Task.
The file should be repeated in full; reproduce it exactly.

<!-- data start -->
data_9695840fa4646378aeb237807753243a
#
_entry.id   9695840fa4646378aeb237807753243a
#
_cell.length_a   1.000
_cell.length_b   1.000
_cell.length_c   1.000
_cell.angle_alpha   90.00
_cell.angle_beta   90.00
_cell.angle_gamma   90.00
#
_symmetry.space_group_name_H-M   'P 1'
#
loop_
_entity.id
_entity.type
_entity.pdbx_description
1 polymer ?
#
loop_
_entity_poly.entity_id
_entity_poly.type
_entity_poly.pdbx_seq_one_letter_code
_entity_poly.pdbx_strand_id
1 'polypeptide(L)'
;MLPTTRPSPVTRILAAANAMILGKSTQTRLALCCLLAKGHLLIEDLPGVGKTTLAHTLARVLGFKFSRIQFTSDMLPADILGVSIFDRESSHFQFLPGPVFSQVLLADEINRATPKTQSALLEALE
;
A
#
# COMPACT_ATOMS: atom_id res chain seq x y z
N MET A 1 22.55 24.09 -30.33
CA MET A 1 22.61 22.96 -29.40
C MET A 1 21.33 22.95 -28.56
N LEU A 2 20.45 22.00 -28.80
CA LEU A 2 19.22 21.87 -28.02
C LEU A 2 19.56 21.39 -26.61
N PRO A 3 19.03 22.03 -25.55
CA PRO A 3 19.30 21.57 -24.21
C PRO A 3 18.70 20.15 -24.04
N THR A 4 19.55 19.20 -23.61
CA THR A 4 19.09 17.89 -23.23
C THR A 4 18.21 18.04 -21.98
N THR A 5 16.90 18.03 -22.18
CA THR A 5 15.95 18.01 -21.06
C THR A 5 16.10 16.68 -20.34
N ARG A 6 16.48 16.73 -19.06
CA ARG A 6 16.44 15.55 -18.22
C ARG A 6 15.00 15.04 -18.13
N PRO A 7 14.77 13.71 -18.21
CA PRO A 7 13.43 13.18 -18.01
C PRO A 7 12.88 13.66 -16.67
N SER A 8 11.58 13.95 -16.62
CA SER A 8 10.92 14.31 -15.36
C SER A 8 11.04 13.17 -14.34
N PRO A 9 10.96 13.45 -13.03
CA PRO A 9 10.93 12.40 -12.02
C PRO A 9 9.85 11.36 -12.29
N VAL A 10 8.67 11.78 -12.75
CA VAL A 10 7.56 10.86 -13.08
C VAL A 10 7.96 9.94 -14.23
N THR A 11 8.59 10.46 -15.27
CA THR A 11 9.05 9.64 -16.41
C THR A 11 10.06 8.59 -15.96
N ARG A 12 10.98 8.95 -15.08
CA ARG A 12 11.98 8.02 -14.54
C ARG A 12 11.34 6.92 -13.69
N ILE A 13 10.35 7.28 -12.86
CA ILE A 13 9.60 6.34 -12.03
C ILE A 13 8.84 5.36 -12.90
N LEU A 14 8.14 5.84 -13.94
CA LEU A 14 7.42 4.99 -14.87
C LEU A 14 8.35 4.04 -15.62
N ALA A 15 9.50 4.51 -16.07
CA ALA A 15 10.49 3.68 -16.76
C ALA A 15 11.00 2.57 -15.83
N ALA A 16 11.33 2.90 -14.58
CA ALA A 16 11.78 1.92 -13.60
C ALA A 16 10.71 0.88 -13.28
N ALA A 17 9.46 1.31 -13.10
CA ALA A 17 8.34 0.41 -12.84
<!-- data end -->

data_9695840fa4646378aeb237807753243a
#
_entry.id   9695840fa4646378aeb237807753243a
#
_cell.length_a   1.000
_cell.length_b   1.000
_cell.length_c   1.000
_cell.angle_alpha   90.00
_cell.angle_beta   90.00
_cell.angle_gamma   90.00
#
_symmetry.space_group_name_H-M   'P 1'
#
loop_
_entity.id
_entity.type
_entity.pdbx_description
1 polymer ?
#
loop_
_entity_poly.entity_id
_entity_poly.type
_entity_poly.pdbx_seq_one_letter_code
_entity_poly.pdbx_strand_id
1 'polypeptide(L)'
;MLPTTRPSPVTRILAAANAMILGKSTQTRLALCCLLAKGHLLIEDLPGVGKTTLAHTLARVLGFKFSRIQFTSDMLPADILGVSIFDRESSHFQFLPGPVFSQVLLADEINRATPKTQSALLEALE
;
A
#
# COMPACT_ATOMS: atom_id res chain seq x y z
N MET A 1 22.55 24.09 -30.33
CA MET A 1 22.61 22.96 -29.40
C MET A 1 21.33 22.95 -28.56
N LEU A 2 20.45 22.00 -28.80
CA LEU A 2 19.22 21.87 -28.02
C LEU A 2 19.56 21.39 -26.61
N PRO A 3 19.03 22.03 -25.55
CA PRO A 3 19.30 21.57 -24.21
C PRO A 3 18.70 20.15 -24.04
N THR A 4 19.55 19.20 -23.61
CA THR A 4 19.09 17.89 -23.23
C THR A 4 18.21 18.04 -21.98
N THR A 5 16.90 18.03 -22.18
CA THR A 5 15.95 18.01 -21.06
C THR A 5 16.10 16.68 -20.34
N ARG A 6 16.48 16.73 -19.06
CA ARG A 6 16.44 15.55 -18.22
C ARG A 6 15.00 15.04 -18.13
N PRO A 7 14.77 13.71 -18.21
CA PRO A 7 13.43 13.18 -18.01
C PRO A 7 12.88 13.66 -16.67
N SER A 8 11.58 13.95 -16.62
CA SER A 8 10.92 14.31 -15.36
C SER A 8 11.04 13.17 -14.34
N PRO A 9 10.96 13.45 -13.03
CA PRO A 9 10.93 12.40 -12.02
C PRO A 9 9.85 11.36 -12.29
N VAL A 10 8.67 11.78 -12.75
CA VAL A 10 7.56 10.86 -13.08
C VAL A 10 7.96 9.94 -14.23
N THR A 11 8.59 10.46 -15.27
CA THR A 11 9.05 9.64 -16.41
C THR A 11 10.06 8.59 -15.96
N ARG A 12 10.98 8.95 -15.08
CA ARG A 12 11.98 8.02 -14.54
C ARG A 12 11.34 6.92 -13.69
N ILE A 13 10.35 7.28 -12.86
CA ILE A 13 9.60 6.34 -12.03
C ILE A 13 8.84 5.36 -12.90
N LEU A 14 8.14 5.84 -13.94
CA LEU A 14 7.42 4.99 -14.87
C LEU A 14 8.35 4.04 -15.62
N ALA A 15 9.50 4.51 -16.07
CA ALA A 15 10.49 3.68 -16.76
C ALA A 15 11.00 2.57 -15.83
N ALA A 16 11.33 2.90 -14.58
CA ALA A 16 11.78 1.92 -13.60
C ALA A 16 10.71 0.88 -13.28
N ALA A 17 9.46 1.31 -13.10
CA ALA A 17 8.34 0.41 -12.84